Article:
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Leather is a beautiful material. It is versatile, durable and reliable. It characteristically will not become fragile when in contact with water, will not decay when wet drying afterward, and does not become glutinous if exposed to strong heat.
Although we all know that leather comes from animal skins, we might not know the time consuming and technical process required to take it from being a decomposable skin to a preserved and usable material. This is a lengthy (and not for the faint-hearted if I may add) process known as tanning.
The primary function of the tanning process is to stop decomposition and increase durability by altering the protein structure of animal skins.
There are three main types of tanning. These are:
1. Vegetable-tanned leather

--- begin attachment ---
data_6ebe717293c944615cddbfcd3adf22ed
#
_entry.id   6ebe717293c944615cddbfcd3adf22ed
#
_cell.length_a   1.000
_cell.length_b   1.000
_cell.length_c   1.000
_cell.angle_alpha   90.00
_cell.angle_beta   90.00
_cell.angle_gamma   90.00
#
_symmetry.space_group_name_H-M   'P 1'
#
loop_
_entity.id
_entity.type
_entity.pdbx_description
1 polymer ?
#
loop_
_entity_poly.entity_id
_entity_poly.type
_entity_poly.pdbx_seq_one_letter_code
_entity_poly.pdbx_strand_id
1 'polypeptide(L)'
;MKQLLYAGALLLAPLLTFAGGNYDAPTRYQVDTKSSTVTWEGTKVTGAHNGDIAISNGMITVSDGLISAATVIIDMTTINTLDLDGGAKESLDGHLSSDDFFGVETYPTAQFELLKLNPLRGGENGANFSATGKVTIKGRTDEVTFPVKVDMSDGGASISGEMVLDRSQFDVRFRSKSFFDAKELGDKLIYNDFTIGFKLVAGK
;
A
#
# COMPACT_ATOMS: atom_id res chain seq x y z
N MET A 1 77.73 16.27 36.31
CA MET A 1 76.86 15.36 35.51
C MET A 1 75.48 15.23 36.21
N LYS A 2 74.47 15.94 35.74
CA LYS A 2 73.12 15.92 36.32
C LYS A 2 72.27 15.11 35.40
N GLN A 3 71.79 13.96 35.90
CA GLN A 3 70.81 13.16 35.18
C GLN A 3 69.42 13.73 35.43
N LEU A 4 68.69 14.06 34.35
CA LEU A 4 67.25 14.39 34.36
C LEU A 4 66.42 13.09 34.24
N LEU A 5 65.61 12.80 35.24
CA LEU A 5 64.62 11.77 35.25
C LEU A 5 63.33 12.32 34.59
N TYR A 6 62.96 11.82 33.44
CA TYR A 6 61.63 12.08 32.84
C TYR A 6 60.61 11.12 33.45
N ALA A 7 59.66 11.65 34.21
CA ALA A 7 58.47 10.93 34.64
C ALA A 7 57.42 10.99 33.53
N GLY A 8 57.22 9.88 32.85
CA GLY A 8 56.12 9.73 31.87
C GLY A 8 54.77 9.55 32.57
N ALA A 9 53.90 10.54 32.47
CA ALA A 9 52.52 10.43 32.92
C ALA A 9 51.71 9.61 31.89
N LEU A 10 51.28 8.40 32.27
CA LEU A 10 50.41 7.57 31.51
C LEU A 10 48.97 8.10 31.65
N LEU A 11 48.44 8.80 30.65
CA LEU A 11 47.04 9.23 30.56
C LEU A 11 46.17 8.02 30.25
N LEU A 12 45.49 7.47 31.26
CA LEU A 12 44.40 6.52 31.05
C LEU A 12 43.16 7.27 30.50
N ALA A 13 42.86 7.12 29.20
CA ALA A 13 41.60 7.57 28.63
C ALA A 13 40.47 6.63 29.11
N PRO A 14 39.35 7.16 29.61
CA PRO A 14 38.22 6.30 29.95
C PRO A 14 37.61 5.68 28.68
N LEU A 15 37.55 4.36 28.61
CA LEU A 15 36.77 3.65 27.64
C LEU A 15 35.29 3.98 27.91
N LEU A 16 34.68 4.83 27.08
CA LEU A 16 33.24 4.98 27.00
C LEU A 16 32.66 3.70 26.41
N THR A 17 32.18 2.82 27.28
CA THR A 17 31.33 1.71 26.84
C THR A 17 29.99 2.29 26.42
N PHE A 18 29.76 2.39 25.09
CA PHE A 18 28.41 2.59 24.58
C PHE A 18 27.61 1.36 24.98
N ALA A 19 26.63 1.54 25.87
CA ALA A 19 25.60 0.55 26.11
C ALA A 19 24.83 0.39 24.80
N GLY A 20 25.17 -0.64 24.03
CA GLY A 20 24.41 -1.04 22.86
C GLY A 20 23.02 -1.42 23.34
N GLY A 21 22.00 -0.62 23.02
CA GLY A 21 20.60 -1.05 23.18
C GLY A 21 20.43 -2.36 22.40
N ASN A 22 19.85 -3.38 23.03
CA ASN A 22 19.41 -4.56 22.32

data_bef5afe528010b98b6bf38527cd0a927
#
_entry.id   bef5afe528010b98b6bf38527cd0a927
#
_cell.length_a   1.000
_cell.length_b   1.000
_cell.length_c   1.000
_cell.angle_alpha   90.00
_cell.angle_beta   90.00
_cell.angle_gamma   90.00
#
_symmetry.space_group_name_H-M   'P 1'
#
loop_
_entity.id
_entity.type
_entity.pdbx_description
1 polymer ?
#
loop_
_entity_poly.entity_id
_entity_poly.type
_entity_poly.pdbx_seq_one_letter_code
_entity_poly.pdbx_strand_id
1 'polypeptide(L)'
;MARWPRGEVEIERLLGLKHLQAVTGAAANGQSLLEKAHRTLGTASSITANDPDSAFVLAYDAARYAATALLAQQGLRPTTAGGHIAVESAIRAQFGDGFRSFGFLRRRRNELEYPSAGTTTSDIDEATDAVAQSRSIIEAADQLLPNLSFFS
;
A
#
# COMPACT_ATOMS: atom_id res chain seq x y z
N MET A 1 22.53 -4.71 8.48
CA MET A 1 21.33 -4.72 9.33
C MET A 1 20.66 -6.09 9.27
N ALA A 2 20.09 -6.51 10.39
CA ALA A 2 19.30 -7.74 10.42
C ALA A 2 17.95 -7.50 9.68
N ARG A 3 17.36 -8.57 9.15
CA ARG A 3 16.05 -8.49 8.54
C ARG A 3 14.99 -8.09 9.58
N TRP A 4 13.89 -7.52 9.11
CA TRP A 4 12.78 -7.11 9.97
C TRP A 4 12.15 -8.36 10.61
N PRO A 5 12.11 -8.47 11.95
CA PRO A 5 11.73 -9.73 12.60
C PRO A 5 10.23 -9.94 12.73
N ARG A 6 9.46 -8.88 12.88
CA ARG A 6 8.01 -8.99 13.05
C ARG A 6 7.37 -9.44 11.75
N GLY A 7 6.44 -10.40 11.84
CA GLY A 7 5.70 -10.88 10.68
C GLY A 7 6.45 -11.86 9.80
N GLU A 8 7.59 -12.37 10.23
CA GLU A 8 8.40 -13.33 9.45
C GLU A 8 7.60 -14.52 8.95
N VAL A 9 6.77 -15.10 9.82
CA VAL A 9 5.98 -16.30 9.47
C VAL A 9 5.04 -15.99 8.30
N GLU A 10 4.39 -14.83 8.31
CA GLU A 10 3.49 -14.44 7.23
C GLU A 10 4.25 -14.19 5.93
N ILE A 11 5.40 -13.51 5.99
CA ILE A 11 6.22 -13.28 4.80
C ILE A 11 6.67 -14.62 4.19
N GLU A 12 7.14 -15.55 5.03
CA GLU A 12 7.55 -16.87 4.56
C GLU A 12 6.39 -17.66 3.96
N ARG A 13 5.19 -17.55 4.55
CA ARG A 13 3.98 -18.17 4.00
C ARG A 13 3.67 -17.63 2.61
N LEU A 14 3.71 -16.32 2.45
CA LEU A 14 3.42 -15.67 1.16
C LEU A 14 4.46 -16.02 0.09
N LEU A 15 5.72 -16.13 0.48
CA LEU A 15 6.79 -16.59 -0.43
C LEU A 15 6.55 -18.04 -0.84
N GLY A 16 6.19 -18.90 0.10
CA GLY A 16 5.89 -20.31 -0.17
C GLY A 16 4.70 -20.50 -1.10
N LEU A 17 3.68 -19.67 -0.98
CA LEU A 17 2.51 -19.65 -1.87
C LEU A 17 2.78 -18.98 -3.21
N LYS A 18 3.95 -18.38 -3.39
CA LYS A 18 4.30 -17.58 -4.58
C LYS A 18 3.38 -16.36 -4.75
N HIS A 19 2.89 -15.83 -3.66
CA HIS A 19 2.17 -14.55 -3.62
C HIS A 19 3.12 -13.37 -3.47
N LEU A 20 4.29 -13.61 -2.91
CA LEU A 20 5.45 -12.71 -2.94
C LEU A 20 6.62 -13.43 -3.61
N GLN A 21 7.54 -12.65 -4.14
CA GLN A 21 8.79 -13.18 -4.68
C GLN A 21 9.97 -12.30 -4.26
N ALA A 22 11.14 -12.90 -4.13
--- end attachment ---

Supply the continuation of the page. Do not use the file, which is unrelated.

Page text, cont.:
2. Chrome-tanned leather
3. Pit-tanned leather
What’s the difference? Here’s a brief overview:1. Vegetable-tanned leather
2. Chrome-tanned leather (wet blue)
2. Pit-tanned leather (wet blue)
In each of the tanning processes, different chemicals, timings and finishing are used, but do still all follow a similar production structure. Let us look more closely at the most common type of tanning: chrome tanning.
Chrome tanning in a nut-shell:
We now have leather!
Signing-off: The Shoe Advisor
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Seasons are no longer what they used to be. Our global expectations of spring, summer, autumn and winter have changed, and especially so in countries where the climate passes through the four seasons. Global warming has effected every aspect of our lives. It has brought hot summer days into the midst of winter, and rainy clouds and gloom into what should have been a sunny summer afternoon.